Rethinking innovation

Scientific performance and emerging technologies can radically change our outlook on the world. But how can they provide significant benefits for humans and the planet? How can we create innovation with sustainable impact for citizens, the environment and the economy? Health, education, social connections, living spaces, work, media, culture; we need to work on building a better life for everyone, creating things that matter. Many important innovative periods in history, from the Renaissance to the decentralisation of the digital world, have been pushed by a close collaboration between science, technology, creativity and culture.

Inside the lab © EPFL+ECAL Lab/Matthieu Croizier
Inside the lab (image © EPFL+ECAL Lab / Matthieu Croizier)

The EPFL+ECAL Lab’s 15 years of exploration, implemented projects and publications have shown how design research can unite academia, economy and citizens. For example, new inclusive design strategies are able to serve larger audiences, bringing young and old, novices and experts together. It increases impact, enhances dialogue, drives behavioural change and provides benefits to a range of stakeholders.

The lab has also blended academic practices with effective implementation, reducing delays toward application whilst simultaneously contributing to research on human adoption. These outcomes are the results of experience built upon a unique approach, which can be summarised by the following points.

  • 1

    Human challenges first.

    Successful innovation is driven by adoption. It means considering what people will experience, their needs and their subjective perceptions. With our partners, we start from this perspective and then use emerging technologies to create disruptive, impactful and sustainable outcomes.

  • 2

    Creating together.

    Transdisciplinarity is more than just adding disciplines, it involves combining various forms of creativity, knowledge and practices. The EPFL+ECAL Lab has developed a unique methodology to address this, engaging partners and end‑users with its core team of designers, engineers and social scientists.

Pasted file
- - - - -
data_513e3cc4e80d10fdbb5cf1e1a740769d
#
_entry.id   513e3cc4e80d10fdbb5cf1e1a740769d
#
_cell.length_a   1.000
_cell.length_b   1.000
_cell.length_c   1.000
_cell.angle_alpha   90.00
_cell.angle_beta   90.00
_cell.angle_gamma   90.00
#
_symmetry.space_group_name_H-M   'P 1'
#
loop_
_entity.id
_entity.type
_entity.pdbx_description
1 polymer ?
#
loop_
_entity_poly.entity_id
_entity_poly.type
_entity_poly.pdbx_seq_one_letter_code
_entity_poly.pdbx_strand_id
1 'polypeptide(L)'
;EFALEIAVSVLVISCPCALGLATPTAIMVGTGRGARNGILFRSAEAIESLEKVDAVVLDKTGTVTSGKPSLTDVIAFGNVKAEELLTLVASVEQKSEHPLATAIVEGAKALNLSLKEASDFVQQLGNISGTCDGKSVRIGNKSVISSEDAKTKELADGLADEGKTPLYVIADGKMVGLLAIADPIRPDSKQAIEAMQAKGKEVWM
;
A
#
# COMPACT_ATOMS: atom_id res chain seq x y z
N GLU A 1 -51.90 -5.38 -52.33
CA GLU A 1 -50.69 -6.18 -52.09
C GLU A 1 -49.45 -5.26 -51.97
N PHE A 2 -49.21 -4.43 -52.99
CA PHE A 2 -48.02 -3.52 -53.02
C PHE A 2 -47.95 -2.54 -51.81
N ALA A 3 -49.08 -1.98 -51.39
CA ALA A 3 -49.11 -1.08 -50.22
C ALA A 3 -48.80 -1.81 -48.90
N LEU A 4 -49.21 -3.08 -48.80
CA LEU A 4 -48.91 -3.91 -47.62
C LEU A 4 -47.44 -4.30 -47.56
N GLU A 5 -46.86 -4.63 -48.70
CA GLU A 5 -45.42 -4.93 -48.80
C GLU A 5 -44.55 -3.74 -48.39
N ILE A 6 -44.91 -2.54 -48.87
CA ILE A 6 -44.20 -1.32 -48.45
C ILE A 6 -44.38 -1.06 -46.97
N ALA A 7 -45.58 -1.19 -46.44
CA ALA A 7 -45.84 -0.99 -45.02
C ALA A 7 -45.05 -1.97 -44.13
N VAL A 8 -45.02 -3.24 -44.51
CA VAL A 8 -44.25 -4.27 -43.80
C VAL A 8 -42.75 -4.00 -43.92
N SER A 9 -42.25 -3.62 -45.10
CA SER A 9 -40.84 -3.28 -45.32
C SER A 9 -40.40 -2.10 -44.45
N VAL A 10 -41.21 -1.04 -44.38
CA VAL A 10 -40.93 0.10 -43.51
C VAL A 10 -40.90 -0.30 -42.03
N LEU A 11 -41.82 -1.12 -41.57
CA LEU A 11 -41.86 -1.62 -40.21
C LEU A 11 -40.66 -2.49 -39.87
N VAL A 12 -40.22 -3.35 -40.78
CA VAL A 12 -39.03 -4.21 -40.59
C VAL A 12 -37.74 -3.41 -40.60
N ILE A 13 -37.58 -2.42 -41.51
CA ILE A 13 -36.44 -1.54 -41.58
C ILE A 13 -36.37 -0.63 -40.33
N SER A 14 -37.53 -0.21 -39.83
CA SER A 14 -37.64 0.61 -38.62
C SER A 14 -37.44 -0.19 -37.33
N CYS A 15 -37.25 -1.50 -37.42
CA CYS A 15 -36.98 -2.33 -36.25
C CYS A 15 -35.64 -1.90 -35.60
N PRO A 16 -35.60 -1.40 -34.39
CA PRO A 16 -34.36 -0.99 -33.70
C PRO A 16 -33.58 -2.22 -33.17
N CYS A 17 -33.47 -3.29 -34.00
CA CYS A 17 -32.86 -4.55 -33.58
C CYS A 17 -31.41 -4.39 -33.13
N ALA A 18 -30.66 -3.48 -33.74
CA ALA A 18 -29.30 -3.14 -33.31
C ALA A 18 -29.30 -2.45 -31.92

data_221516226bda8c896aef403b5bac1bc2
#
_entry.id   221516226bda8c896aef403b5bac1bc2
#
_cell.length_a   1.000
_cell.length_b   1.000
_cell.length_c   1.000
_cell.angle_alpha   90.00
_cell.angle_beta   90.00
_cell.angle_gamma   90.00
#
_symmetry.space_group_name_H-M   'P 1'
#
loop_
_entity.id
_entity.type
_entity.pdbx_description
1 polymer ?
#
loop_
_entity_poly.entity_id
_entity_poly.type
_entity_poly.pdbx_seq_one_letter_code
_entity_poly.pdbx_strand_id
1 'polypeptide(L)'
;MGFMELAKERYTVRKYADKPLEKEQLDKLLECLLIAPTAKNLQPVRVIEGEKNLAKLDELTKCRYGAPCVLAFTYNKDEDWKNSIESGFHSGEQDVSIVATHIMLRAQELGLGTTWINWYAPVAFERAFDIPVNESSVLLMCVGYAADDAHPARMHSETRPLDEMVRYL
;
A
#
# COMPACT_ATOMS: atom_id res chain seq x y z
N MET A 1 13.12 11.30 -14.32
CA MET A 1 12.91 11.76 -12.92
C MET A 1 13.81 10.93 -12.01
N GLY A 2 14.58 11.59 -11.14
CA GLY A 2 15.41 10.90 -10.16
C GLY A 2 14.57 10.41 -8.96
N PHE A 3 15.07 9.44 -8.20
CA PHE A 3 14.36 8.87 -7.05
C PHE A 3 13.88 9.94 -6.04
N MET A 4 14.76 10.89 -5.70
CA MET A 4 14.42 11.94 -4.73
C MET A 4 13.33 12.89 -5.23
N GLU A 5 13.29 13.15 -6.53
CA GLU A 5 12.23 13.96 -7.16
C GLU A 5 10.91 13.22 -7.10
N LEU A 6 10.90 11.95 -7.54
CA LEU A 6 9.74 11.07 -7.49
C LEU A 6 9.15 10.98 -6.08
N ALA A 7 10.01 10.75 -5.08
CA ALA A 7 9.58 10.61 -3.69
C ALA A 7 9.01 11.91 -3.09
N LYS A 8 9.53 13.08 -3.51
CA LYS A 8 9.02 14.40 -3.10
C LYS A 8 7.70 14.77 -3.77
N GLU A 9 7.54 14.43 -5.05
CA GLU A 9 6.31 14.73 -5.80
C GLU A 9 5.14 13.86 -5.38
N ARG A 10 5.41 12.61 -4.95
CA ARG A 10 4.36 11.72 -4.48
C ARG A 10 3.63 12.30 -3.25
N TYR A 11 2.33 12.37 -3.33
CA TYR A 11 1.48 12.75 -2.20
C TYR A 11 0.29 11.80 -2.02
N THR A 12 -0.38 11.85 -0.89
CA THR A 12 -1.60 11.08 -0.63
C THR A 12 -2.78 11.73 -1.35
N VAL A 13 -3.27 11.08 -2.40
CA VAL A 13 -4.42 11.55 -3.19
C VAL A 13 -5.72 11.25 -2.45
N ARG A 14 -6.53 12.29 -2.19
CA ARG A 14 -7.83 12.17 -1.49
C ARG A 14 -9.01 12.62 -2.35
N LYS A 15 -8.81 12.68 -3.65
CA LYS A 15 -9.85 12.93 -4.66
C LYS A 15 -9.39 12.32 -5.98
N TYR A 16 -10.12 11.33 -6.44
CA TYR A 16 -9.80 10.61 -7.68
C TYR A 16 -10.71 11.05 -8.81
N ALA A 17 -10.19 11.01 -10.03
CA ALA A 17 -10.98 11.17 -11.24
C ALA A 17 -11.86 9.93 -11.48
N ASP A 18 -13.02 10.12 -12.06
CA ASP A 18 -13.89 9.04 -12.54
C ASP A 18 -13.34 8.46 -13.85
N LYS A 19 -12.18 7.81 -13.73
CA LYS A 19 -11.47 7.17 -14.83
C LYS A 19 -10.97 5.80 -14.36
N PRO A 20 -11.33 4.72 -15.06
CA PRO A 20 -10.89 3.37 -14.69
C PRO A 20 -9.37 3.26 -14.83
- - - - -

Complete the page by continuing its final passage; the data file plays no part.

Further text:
• 3

    Understanding the context and the challenge.

    The lab’s process involves a deep investigation of context and a sensitive understanding of the people who will be affected by our designs. We also look to build on existing knowledge from the academy and industry. This allows us to enrich creativity by bringing in multiple perspectives and approaches.

  • 4

    Effective outcomes.

    Design propositions from the lab become real prototypes, evaluated with real people in real contexts. This delivers outcomes which can be implemented in the real world. It is also crucial to understand the factors of success that can help build the future and therefore the production of knowledge is also essential.

  • 5

    Inclusive and ethical.

    Many design propositions from the EPFL+ECAL Lab have addressed larger audiences than expected. An inclusive approach can combine social, economic and environmental benefits. Our practices are validated by EPFL’s Human Research Ethics Committee to maintain trust and privacy with all participants and partners.

​​With a forward-looking and inclusive design approach, the EPFL+ECAL Lab covers various fields from artificial intelligence and information perception to digital heritage, wellbeing, trust in media, sustainability and food. For each project, in-depth research work and qualitative user perception studies make it possible to rethink the use of emerging technologies and create sustainable innovation.